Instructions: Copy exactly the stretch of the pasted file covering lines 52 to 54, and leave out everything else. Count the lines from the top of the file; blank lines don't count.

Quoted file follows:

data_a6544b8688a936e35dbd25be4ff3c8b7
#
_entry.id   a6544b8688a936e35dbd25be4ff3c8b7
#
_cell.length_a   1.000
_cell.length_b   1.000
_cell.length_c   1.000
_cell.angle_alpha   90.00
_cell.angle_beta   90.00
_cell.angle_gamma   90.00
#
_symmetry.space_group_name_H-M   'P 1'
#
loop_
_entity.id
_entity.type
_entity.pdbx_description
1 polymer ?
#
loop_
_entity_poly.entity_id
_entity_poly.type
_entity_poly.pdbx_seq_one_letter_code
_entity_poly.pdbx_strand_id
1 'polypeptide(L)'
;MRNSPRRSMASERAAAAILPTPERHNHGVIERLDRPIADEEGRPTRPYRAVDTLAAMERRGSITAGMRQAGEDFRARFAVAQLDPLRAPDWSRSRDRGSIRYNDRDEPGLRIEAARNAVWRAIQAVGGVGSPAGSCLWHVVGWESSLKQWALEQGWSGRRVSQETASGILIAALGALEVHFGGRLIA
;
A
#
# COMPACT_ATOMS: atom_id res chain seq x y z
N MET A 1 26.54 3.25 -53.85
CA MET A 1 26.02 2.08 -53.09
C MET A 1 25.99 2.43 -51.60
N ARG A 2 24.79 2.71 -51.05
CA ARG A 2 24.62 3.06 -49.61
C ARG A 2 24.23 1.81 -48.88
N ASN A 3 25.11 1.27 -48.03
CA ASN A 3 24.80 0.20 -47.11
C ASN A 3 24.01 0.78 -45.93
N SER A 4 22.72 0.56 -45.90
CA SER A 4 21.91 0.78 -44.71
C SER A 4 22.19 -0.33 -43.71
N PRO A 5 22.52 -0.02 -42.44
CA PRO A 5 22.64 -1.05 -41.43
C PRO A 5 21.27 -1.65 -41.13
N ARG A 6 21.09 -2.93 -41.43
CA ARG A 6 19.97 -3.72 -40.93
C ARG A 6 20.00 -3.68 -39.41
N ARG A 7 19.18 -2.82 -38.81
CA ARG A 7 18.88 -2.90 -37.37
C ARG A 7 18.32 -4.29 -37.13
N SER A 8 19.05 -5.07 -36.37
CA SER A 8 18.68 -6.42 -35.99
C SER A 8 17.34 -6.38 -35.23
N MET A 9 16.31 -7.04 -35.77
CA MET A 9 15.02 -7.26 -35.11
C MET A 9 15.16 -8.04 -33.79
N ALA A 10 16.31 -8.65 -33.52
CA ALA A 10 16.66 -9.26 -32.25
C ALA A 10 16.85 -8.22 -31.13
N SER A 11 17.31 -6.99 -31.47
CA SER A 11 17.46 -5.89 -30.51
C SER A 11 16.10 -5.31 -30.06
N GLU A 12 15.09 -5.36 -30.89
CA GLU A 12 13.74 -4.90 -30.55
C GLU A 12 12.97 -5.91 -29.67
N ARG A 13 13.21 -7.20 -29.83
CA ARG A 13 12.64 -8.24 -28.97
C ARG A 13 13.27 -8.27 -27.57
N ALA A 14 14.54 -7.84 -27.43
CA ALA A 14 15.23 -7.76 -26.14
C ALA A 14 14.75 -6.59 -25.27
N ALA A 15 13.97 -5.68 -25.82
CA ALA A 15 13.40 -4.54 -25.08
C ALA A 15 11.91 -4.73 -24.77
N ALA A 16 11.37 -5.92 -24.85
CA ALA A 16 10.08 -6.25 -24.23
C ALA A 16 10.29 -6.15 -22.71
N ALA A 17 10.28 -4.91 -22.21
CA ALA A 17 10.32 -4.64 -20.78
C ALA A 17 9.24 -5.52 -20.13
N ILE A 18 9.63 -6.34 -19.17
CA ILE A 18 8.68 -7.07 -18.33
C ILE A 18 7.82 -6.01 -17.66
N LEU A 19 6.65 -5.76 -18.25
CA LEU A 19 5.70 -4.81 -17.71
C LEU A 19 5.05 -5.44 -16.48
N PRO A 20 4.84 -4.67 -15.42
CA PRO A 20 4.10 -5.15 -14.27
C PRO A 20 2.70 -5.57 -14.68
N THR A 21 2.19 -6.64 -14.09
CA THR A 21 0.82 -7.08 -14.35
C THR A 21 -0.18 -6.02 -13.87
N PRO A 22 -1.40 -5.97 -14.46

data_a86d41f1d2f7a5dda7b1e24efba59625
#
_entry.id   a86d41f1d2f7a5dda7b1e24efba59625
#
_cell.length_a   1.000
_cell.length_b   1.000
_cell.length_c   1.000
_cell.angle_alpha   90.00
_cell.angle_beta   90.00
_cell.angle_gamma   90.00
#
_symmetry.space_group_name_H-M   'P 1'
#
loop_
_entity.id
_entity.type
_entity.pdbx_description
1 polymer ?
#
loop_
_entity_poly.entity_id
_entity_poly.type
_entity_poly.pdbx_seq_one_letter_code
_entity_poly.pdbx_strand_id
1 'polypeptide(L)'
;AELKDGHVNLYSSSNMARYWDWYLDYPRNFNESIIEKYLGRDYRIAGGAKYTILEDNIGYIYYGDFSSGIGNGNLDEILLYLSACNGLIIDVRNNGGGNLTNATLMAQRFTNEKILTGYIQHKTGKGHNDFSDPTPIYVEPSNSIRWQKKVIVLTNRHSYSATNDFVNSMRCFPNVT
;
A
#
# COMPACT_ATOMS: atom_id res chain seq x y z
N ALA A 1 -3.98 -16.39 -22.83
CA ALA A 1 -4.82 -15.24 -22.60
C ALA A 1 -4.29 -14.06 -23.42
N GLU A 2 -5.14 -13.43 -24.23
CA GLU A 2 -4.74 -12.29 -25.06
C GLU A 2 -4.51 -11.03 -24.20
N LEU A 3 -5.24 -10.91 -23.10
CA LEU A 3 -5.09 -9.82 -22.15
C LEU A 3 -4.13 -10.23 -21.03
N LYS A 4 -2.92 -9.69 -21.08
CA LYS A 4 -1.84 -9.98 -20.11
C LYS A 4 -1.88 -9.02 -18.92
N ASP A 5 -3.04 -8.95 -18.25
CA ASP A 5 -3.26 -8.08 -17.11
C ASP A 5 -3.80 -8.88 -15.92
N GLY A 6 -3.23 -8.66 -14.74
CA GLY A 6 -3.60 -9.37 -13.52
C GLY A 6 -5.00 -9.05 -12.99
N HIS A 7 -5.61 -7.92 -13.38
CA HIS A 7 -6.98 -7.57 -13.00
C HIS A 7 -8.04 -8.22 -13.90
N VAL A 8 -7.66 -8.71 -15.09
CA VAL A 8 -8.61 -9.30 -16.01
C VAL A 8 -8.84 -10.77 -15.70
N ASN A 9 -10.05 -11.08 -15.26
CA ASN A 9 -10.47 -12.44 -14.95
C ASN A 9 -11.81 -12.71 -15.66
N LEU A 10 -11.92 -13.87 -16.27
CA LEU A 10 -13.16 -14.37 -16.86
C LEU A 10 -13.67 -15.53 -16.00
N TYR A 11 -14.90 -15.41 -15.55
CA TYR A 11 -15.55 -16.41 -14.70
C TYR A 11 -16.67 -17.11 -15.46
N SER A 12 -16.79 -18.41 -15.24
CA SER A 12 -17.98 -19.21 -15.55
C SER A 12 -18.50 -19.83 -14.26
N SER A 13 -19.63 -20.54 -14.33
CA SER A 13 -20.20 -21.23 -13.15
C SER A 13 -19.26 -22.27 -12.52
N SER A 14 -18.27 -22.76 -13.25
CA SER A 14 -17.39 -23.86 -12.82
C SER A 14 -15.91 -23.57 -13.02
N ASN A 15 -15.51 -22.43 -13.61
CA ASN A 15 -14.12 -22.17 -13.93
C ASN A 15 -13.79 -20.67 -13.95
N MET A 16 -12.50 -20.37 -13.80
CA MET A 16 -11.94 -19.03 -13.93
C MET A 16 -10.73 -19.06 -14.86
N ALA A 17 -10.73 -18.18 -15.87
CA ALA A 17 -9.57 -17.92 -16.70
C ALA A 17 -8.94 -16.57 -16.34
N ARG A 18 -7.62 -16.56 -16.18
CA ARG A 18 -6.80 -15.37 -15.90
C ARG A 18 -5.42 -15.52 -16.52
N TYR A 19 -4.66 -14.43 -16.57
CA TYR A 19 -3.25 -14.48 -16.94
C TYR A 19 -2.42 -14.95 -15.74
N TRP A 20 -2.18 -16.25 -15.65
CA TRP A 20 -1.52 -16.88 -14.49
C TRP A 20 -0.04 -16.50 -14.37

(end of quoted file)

N SER A 8 19.05 -5.07 -36.37
CA SER A 8 18.68 -6.42 -35.99
C SER A 8 17.34 -6.38 -35.23